#OKMath Task Force Week 5

We have been working hard for 6 weeks and the time is finally here!  #OKMath Task Force is in full effect and ready to roll next week with our state-wide math tasks.  Just stop for a moment and let that sink in….numerous classrooms around Oklahoma will all be doing the same task.  Hundreds of students will be participating in the same engaging activity directly aligned to our new Oklahoma Academic Standards for Mathematics.  How exciting!!

Part 1) Stretch It Out

Thinking back to last week, we discussed the concept of bundling, looking at our math objectives in bundled units instead of seeing them as individual ideas that are to be taught in isolation.  This concept of bundled standards allows for multiple ideas to come together in a divergent way in which similarities are magnified to create real-world applications of our standards.  Let’s review your grade-specific bundle of standards that your tasks will be focused upon.

Part 2) Cardio

For weeks now we have been working hard improving our questioning techniques and teacher moves by honing the craft in our own classroom and taking a bird’s-eye view into a fictional classroom through a crafted vignette.  We all know that practice makes perfect so now is the time to put it all together in your classroom.  

Below you will find your grade-specific task.  Take the rest of this week to really study this task and decide when you will implement it in your classroom next week (week of October 17).  Keep in mind your specific students and situation so you can make adjustments individualizing the task for you and your students. Individualizing could include technology enhancements, manipulative substitutions, or a multi-day approach based upon your class schedule.  

Building Block Game


Building Block Game

Children roll a game die, determine the amount represented by the numeral, and count out that many wooden cubes to stack into a tower. The die is rolled again to make a second tower. The children compare the towers to see which has the same, more, or fewer.

Button Trains


Button Trains

Distribute to each student a bag of buttons and a 10 Strip Activity Sheet. Display a numeral less than 10, and ask the students to make a button train by putting one button into that many spaces in the 10 strip, beginning with the far left space. [This space has been bordered in a heavy line to distinguish it as the first space on the train.] When they are ready, ask the students to count the filled spaces aloud.

Then call on various students to choose a number less than 10, and ask the other students to fill that many spaces in the 10 strip. Have students count the buttons aloud to check that they have used the correct number of buttons.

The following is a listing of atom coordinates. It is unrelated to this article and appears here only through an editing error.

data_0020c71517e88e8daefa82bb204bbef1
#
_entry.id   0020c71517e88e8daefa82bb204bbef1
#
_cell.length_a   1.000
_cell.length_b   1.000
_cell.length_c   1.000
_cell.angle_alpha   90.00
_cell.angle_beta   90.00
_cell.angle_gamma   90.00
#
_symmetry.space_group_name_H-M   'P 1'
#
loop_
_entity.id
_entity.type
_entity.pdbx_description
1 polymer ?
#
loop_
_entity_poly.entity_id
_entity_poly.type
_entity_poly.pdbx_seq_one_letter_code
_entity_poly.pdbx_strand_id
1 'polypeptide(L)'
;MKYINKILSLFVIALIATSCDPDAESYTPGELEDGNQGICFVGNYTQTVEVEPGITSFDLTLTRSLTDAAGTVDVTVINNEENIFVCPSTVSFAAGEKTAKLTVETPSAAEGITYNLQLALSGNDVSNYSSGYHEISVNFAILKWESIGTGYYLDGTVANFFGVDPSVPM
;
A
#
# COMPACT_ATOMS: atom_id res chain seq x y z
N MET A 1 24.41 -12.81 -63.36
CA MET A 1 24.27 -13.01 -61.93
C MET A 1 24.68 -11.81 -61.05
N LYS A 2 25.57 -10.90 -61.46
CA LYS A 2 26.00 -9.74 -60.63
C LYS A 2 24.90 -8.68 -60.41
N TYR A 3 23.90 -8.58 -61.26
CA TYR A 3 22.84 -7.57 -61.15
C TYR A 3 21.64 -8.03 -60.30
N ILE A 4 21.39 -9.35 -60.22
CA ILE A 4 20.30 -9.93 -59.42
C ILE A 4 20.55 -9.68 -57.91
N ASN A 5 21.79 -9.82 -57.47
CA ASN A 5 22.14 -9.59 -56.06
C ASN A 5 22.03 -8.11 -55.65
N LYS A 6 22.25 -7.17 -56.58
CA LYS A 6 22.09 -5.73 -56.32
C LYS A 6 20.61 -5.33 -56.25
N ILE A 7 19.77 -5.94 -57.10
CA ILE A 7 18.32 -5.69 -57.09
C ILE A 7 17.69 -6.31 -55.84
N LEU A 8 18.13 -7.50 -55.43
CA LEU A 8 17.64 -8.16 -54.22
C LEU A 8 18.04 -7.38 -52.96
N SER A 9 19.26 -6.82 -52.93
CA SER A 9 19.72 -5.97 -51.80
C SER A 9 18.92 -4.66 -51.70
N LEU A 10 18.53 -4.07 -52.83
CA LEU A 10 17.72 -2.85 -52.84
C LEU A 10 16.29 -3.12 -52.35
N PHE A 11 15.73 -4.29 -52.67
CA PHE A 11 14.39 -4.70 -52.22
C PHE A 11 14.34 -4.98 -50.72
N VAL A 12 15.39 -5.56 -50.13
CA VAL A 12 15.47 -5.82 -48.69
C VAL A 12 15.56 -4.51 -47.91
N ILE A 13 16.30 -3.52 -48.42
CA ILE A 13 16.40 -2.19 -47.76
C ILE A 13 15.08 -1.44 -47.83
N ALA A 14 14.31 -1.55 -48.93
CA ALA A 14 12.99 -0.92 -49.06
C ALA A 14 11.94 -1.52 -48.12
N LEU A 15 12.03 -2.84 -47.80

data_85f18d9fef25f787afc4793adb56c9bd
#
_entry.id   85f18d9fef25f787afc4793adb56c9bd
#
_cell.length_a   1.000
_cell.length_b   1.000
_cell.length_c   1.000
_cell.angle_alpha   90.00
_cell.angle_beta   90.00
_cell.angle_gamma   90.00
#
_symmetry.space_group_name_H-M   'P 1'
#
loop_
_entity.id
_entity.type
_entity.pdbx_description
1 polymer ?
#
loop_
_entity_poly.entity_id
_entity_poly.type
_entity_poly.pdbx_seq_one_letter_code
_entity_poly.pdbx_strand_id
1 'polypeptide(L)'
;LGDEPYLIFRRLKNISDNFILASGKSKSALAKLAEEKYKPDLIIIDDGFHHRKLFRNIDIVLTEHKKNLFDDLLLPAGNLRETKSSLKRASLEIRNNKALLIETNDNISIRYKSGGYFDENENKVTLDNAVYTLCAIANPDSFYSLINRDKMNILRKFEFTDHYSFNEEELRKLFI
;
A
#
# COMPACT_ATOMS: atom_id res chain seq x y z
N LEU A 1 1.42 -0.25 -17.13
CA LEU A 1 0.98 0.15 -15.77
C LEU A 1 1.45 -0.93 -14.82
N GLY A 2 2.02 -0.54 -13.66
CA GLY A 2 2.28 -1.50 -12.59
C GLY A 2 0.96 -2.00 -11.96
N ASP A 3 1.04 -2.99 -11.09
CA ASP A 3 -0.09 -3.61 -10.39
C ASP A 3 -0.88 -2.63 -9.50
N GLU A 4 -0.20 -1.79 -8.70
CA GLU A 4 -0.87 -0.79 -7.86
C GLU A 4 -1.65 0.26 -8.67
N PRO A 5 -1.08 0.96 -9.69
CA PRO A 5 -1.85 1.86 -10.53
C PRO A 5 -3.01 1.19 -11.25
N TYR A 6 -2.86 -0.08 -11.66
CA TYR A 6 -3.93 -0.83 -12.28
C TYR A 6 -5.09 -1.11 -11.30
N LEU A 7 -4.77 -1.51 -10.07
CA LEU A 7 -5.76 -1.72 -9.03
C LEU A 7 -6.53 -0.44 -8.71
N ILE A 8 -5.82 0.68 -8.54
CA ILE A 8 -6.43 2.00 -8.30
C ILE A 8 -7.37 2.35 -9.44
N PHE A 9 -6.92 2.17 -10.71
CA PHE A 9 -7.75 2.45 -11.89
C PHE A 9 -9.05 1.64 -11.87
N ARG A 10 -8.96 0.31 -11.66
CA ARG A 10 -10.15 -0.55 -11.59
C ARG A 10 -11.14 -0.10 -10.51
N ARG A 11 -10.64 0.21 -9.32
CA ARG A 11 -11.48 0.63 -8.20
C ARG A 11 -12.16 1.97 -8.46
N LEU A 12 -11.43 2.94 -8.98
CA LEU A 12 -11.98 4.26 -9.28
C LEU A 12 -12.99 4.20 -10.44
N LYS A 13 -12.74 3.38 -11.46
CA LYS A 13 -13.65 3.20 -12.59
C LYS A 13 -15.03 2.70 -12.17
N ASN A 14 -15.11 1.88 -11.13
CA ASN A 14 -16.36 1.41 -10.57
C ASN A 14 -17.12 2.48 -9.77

Now call on a student to display his or her train and ask the other students questions such as: What button is before the red one? What button is after the green one? Which button is in the second space? Which button is between the metal button and the striped one? Request the students to pose similar questions to their peers.

Next have them place one button in each of the 10 spaces. Then call on various students to describe their button strips using ordinal language. For example, a student might say, “I put a big blue button in the first space and a little red button in the second space. Then I put a button with two holes in the third space.” As a first entry in a unit portfolio, you may wish to have the students record one way that they filled the 10 strip.

Comparing and Ordering Numbers (Resources Tab)


Comparing and Ordering Numbers

Students need a set of number cards (5 – 35, 35-69, 70-100, or a set of thirty random numbers from 0-100).  It is easy to make a number card master and reproduce on construction paper.  Students cut the cards apart for a personal set.

Using number cards,

        • students draw three, four, or five cards and find the number that is the greatest.
        • students draw three, four or five cards and find the number that is the least.
        • students draw three, four, or five cards and arrange them from least to greatest.
        • students draw three, four, or five cards and arrange them from greatest to least.

Using the open number line,

        • Students can place cards ranging from 1-20 on the open number when the beginning and/or end number is given.

Open Number Line

Open Number Line

        • Create pairs of number cards from index cards, one card per pair of students, ranging from 0-100. In each pair, one number should be a multiple of ten that is closest to the other number. For example, 4 & 10, 10 & 17, 20 & 29, 27 & 30, 32 & 40, 40 & 46, 50 & 58, 55 & 60, 61 & 70, 73 & 80, 80 & 86, 90 and 100.
        • Give each pair of students an open number line. An open number line is an empty number line, with no numbers.
        • Have each pair of students fill out the open number line in order to place their numbers in the appropriate position, labeling each interval with a whole number. (2.N.1.2)
        • Allow time for the pairs of students to compare their number lines with other students’ number lines, giving them the opportunity to discover how their number lines overlap.